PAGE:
Friday, 26 May 2017

Theatre review: Woyzeck

When the Old Vic announced that Jack Thorne would be writing an adaptation of Woyzeck and John Boyega would star I did wonder if the combination of a Harry Potter writer and a Star Wars actor would draw an audience unprepared for a play people have famously struggled to get to the bottom of for over a century. As it turns out I really hope there aren't too many kids being taken along as they'll have come away from the evening with a whole new vocabulary. Georg Büchner's play was unfinished when the playwright died in 1837, so all versions have always taken a bit of leeway in filling in the gaps. Thorne's version moves the action to 1980s West Berlin, where Boyega plays Frank Woyzeck, part of the British army presence patrolling the Berlin Wall. It's a job both stressful and dull, and those stationed there are thought of as inferior to those in the thick of it in Northern Ireland.

In fact Woyzeck was stationed in Belfast, where an event we never quite find out about traumatised him, and he's considered to have disgraced himself in the way he reacted to it, so has few friends left apart from Andrews (Ben Batt,) the only soldier who'll agree to patrol with him.

Frank has a girlfriend he brought with him from Belfast, Marie (Sarah Greene,) along with their child, and because they aren't married they can't stay in couples' quarters at the barracks. All they can afford is a stinking flat above an abbatoir, and in Woyzeck's desperate attempts to get more money he signs up to be a guinea pig for the sinister Doctor Martens' (Darrell D'Silva) experiments.

Joe Murphy's production gives this famous piece of German Expressionism a comparatively naturalistic first half to lull you into a false sense of security, as the indignities pile on Woyzeck gradually, his commanding officer Captain Thompson (Steffan Rhodri) treating him as a sort of pet and patting himself on the back for tolerating someone disgraced - while making sure to avoid any opportunity to actually help him. Thompson's wife Maggie is having an affair with Andrews, and the second act opens with a scene that'd really have the kids asking questions, as the two have noisy sex, while she demands that he call her a cunt, before Batt gets a lengthy (in both senses)FULL-FRONTAL MALE NUDITY ALERT!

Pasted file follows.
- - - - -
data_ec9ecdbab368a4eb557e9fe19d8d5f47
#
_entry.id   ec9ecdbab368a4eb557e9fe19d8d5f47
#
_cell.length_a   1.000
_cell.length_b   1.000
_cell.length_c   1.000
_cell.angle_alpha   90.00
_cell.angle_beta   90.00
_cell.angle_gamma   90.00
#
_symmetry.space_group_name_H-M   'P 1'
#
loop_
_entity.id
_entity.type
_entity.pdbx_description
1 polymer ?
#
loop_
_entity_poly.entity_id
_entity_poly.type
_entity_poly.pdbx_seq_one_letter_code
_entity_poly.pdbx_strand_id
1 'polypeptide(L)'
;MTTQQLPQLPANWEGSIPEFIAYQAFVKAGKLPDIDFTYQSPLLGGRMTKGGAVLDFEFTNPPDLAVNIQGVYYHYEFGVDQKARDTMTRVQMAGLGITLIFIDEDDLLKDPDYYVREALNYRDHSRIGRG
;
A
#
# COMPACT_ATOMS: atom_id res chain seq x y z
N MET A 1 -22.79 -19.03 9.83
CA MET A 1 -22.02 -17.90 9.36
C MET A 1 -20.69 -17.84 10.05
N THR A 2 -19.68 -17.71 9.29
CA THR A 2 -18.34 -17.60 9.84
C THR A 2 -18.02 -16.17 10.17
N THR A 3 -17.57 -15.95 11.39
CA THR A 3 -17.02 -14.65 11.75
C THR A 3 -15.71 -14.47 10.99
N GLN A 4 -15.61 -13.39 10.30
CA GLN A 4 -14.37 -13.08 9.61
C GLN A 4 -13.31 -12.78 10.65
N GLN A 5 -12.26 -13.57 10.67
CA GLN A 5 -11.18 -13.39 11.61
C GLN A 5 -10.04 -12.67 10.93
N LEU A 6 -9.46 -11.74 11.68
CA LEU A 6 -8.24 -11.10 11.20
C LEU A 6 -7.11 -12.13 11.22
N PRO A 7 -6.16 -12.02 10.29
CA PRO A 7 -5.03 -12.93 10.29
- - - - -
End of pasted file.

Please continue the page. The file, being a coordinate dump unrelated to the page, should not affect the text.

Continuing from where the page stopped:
Nancy Carroll plays Maggie with a scene-stealing, note-perfect balance between the snobby officer's wife she is in public, and the self-loathing sex kitten she's hiding underneath; she also provides the voice of Woyceck's mother in flashback, and at one point in the depth of his madness alternates between the two, bringing home the Oedipal element in his mental breakdown that Thorne has added to the story. And there is a lot of Thorne in this, with even what is probably the most famous part of the play - Woyzeck being made to live on a diet of peas by the doctor - cut, as now this is a straightforward medical trial, a daily dose of experimental pills what sends Frank over the edge.

It does perhaps eliminate some of the element of Woyzeck being destroyed on pure whim - the drug is a growth hormone, and there's no reason to think Martens doesn't have some actual use for it in mind - but Thorne's streamlining does impose some clarity on a piece that's not known for its accessibility. And Murphy's production does build and maintain a horrible, oppressive menace, helped by Tom Scutt's design: Rows of monoliths that suggest the Berlin Wall crowd onto the bare stage and move around, being lifted up and down to surround the characters, and when smashed into they reveal blood and guts that add to the madness crowding in. This is the kind of programming decision that could have worked out as daring or foolish, but has firmly come out on the former side: Boyega proving intense and charismatic, and the production reinventing one of the bleakest, weirdest classics.

Woyzeck by Georg Büchner in a version by Jack Thorne is booking until the 24th of June at the Old Vic.

Running time: 2 hours 15 minutes including interval.

Photo credit: Manuel Harlan.

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